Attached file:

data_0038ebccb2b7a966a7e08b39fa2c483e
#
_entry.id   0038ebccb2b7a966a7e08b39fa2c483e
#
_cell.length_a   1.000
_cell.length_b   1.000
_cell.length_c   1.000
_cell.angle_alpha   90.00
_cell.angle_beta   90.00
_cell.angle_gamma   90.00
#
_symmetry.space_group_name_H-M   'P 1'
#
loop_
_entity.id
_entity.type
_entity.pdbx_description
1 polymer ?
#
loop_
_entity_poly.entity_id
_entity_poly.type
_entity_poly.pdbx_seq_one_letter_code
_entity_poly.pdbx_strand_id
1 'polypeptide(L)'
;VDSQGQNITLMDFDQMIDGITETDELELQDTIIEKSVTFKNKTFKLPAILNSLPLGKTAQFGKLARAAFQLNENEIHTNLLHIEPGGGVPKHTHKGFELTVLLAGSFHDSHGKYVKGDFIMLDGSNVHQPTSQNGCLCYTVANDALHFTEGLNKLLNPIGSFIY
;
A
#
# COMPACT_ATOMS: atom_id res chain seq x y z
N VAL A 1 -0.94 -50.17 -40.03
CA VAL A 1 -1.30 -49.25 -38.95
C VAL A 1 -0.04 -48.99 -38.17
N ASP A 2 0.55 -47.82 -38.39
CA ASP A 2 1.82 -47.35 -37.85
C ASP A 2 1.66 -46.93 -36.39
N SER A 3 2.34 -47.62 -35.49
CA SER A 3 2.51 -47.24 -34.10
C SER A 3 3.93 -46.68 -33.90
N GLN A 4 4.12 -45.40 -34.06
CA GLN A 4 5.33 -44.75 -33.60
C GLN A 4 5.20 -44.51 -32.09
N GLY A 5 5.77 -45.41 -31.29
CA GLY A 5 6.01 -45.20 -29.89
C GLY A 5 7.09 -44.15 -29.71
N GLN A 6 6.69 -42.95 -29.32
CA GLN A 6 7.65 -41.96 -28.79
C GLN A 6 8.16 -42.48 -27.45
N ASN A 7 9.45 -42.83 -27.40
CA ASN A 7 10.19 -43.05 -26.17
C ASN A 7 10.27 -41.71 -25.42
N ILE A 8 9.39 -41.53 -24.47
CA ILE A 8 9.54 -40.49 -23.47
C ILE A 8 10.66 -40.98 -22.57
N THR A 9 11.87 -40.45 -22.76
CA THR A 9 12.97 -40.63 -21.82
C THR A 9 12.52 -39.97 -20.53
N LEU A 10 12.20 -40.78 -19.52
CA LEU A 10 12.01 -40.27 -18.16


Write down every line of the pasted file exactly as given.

data_0038ebccb2b7a966a7e08b39fa2c483e
#
_entry.id   0038ebccb2b7a966a7e08b39fa2c483e
#
_cell.length_a   1.000
_cell.length_b   1.000
_cell.length_c   1.000
_cell.angle_alpha   90.00
_cell.angle_beta   90.00
_cell.angle_gamma   90.00
#
_symmetry.space_group_name_H-M   'P 1'
#
loop_
_entity.id
_entity.type
_entity.pdbx_description
1 polymer ?
#
loop_
_entity_poly.entity_id
_entity_poly.type
_entity_poly.pdbx_seq_one_letter_code
_entity_poly.pdbx_strand_id
1 'polypeptide(L)'
;VDSQGQNITLMDFDQMIDGITETDELELQDTIIEKSVTFKNKTFKLPAILNSLPLGKTAQFGKLARAAFQLNENEIHTNLLHIEPGGGVPKHTHKGFELTVLLAGSFHDSHGKYVKGDFIMLDGSNVHQPTSQNGCLCYTVANDALHFTEGLNKLLNPIGSFIY
;
A
#
# COMPACT_ATOMS: atom_id res chain seq x y z
N VAL A 1 -0.94 -50.17 -40.03
CA VAL A 1 -1.30 -49.25 -38.95
C VAL A 1 -0.04 -48.99 -38.17
N ASP A 2 0.55 -47.82 -38.39
CA ASP A 2 1.82 -47.35 -37.85
C ASP A 2 1.66 -46.93 -36.39
N SER A 3 2.34 -47.62 -35.49
CA SER A 3 2.51 -47.24 -34.10
C SER A 3 3.93 -46.68 -33.90
N GLN A 4 4.12 -45.40 -34.06
CA GLN A 4 5.33 -44.75 -33.60
C GLN A 4 5.20 -44.51 -32.09
N GLY A 5 5.77 -45.41 -31.29
CA GLY A 5 6.01 -45.20 -29.89
C GLY A 5 7.09 -44.15 -29.71
N GLN A 6 6.69 -42.95 -29.32
CA GLN A 6 7.65 -41.96 -28.79
C GLN A 6 8.16 -42.48 -27.45
N ASN A 7 9.45 -42.83 -27.40
CA ASN A 7 10.19 -43.05 -26.17
C ASN A 7 10.27 -41.71 -25.42
N ILE A 8 9.39 -41.53 -24.47
CA ILE A 8 9.54 -40.49 -23.47
C ILE A 8 10.66 -40.98 -22.57
N THR A 9 11.87 -40.45 -22.76
CA THR A 9 12.97 -40.63 -21.82
C THR A 9 12.52 -39.97 -20.53
N LEU A 10 12.20 -40.78 -19.52
CA LEU A 10 12.01 -40.27 -18.16